Mahabharata was not the only work of Vyasa. He was a great Vedic scholar. He introduced the system of studying Vedas? in four ways. The Rig Vedic System, focused on the knowledge aspects of the Vedic Hymns. Yajur Vedic System focused on the practical application of the Vedic hymns in the context of a Vedic ritual. Sama Vedic System focused on the recitational aspects of the Vedic Hymns, converting thems to songs, and attributing musical properties to them. Atharva Vedic System focuses on the Vedic hymns that deal with the physical aspects of human life, like human health and well being.
Later these four system of Vedic studies, newly introduced by Vyasa, and experimented among his disciples, became very popular. People began to study Vedas in one among the four ways. In later period the Vedas, studied in these four different ways began to get refined independent of each other. Thus Vyasa became known as the divider of Vedas, who divided the Vedas into four parts. The name Vyasa means divider or distributer, in Sanskrit.
Vyasa and Puranas
The 18 Puranas? were attributed to be authored by Vyasa. However it seems that he played a direct role in the authering of only one of them viz the Bhagavata Purana?, the largest among the Puranas. It deals with the life of Vasudeva Krishan?, who lived contemporary to Vyasa. Sage Vyasa was highly influenced by the personality of Vasudeva Krishna, who was similar to him in many ways. Both were born in middle class, low status families. (Vasudeva Krishna among the Yadavas, who tended cattle and later rose to the status of Kshatriyas or vice versa, and Veda Vyasa among the fishermen community.) Both were dark skinned. Both were well versed in Vedas and champions of Vedic way of life. Apart from this Veda Vyasa was a sage and Vasudeva Krishna, a warrior. Though Vasudeva Krishna was a warrior, an excellent charioteer and a statesman externally, he was a sage and a teacher from within. This traits attracted Veda Vyasa and prompted him to author history of Vasudeva Krishna. It was added as a supplement to Mahabharata with the name Harivamsa? and later seeded the Mahabhagavata? Purana?.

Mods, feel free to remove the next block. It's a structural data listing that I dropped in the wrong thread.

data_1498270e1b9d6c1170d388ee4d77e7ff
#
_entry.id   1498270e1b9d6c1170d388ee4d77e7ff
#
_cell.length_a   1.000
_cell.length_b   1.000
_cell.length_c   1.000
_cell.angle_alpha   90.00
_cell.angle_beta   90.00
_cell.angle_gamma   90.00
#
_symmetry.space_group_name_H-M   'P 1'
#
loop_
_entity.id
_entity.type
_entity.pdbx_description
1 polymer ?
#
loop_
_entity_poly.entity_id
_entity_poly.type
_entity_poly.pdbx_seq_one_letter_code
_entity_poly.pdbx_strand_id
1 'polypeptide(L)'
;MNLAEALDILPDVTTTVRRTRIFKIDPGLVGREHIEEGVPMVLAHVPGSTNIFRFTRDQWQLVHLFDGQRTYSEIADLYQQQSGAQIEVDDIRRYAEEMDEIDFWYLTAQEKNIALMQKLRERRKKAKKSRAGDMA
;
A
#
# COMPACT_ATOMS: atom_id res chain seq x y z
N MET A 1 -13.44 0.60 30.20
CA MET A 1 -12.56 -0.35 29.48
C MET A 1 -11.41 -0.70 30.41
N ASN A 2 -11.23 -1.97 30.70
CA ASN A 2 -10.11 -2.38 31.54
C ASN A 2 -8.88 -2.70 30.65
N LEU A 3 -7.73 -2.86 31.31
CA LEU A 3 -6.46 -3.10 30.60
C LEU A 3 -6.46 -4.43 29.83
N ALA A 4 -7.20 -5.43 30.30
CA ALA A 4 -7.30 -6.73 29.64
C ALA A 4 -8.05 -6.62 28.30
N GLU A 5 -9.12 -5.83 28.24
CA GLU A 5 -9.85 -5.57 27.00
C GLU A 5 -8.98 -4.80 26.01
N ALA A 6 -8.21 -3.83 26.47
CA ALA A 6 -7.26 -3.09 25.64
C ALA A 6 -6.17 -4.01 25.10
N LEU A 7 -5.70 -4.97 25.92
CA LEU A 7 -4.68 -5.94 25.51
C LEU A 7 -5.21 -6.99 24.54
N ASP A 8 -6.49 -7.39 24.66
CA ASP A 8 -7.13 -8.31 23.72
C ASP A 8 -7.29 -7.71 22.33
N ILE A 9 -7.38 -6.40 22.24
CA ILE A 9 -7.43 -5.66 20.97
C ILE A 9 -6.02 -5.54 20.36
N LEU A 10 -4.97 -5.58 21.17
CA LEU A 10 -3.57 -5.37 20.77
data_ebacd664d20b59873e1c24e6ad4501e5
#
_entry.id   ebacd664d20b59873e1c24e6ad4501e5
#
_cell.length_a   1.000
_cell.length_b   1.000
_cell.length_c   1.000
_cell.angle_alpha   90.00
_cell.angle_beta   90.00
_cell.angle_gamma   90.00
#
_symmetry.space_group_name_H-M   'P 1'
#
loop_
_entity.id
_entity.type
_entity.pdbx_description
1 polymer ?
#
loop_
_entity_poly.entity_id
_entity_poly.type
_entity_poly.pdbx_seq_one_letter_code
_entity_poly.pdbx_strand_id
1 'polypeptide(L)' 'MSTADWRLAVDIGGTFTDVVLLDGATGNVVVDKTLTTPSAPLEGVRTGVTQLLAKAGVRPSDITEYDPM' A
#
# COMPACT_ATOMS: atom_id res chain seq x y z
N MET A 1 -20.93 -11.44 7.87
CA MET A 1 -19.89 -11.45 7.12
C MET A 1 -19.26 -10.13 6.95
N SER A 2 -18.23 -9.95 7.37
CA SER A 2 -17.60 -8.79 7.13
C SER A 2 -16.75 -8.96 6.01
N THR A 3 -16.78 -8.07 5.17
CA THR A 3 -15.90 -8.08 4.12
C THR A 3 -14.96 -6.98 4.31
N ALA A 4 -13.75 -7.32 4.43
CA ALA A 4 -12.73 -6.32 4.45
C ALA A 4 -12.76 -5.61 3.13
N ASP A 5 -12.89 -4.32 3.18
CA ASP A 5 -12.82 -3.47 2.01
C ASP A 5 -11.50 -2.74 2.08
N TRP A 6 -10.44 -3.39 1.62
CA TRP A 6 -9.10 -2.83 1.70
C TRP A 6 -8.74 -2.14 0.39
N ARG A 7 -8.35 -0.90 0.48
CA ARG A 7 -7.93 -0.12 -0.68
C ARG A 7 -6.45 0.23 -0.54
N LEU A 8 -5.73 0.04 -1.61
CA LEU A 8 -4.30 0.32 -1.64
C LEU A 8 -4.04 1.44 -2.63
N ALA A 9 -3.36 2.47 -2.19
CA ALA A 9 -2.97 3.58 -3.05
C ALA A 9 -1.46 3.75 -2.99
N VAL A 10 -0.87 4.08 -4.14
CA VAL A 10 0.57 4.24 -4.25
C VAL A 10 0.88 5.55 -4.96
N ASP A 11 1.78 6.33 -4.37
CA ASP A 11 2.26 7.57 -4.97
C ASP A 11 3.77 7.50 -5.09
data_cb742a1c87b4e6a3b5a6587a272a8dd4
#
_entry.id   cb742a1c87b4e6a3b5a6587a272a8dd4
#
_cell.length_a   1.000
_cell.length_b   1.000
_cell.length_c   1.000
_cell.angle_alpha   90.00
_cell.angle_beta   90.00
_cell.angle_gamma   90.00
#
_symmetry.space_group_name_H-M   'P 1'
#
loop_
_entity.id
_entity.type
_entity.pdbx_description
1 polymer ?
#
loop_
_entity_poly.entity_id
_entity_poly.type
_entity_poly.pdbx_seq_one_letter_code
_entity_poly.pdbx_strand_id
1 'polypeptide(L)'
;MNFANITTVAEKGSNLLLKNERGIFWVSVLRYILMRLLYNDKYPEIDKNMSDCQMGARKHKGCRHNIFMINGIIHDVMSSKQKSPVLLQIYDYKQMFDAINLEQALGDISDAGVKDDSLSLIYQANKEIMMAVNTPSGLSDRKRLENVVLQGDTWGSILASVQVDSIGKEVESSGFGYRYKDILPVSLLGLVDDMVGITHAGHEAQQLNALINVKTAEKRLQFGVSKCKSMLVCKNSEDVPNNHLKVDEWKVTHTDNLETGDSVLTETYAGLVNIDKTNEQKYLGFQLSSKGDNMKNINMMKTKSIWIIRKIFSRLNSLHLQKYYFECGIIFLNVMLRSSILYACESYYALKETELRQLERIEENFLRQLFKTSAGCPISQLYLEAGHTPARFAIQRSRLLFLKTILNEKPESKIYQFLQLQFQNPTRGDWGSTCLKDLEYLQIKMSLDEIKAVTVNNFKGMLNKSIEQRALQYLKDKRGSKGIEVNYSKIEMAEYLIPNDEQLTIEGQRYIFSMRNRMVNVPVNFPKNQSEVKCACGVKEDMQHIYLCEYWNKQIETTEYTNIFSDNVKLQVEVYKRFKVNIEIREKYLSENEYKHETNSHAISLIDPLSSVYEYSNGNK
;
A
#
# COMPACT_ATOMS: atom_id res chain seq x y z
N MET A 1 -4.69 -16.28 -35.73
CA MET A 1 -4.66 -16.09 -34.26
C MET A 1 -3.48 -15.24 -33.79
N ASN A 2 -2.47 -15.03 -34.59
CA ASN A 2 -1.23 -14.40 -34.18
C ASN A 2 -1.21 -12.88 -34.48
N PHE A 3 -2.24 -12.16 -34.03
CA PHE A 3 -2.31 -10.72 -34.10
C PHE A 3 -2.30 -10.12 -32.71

Personal Life of Vyâsa
Vyâsa was born to Satyavatî, a member of the fishermen community, before her marriage with the kuru king Santanu. Vyâsa's father was a brahmin, by the name Parâsara, a sage in the lineage of Vasishthha Muni.
Vyâsa was closely related to the Kauravas and Pândavas, so much as that he perpetuated their race in the line of the Kuru king Vicitravîrya and was the grandfather of the Pândavas and Kauravas. This kinship enabled him to know much about the happenings in the royal family, ultimately enabling him to author their history in the form of Jaya.
He lived in Kurukshetra, in a forest, very near to the battlefield, enabling him to know considerable details about the Kurukshetra war, as it took place in front of his eyes.
- Mahabharata of Krishna Dwaipayana Vyasa, English translation by Kisari Mohan Ganguli
- Vyâsa- The present wikipedia page about Vyâsa.
- Srîmad Bhagavatam (Bhâgavata Purâna), The Story of the Fortunate One (complete)
- S'rîla Vyâsadeva, by S'rî Nandanandana dasa.
- The Mahâbhârata Ganguli translation, full text at sacred-texts.com
- The Vishnu Purana Full text of the H.H. Wilson translation at sacred-texts.com
- Vedanta Sutras of Vyâsa with Shankara Bhashya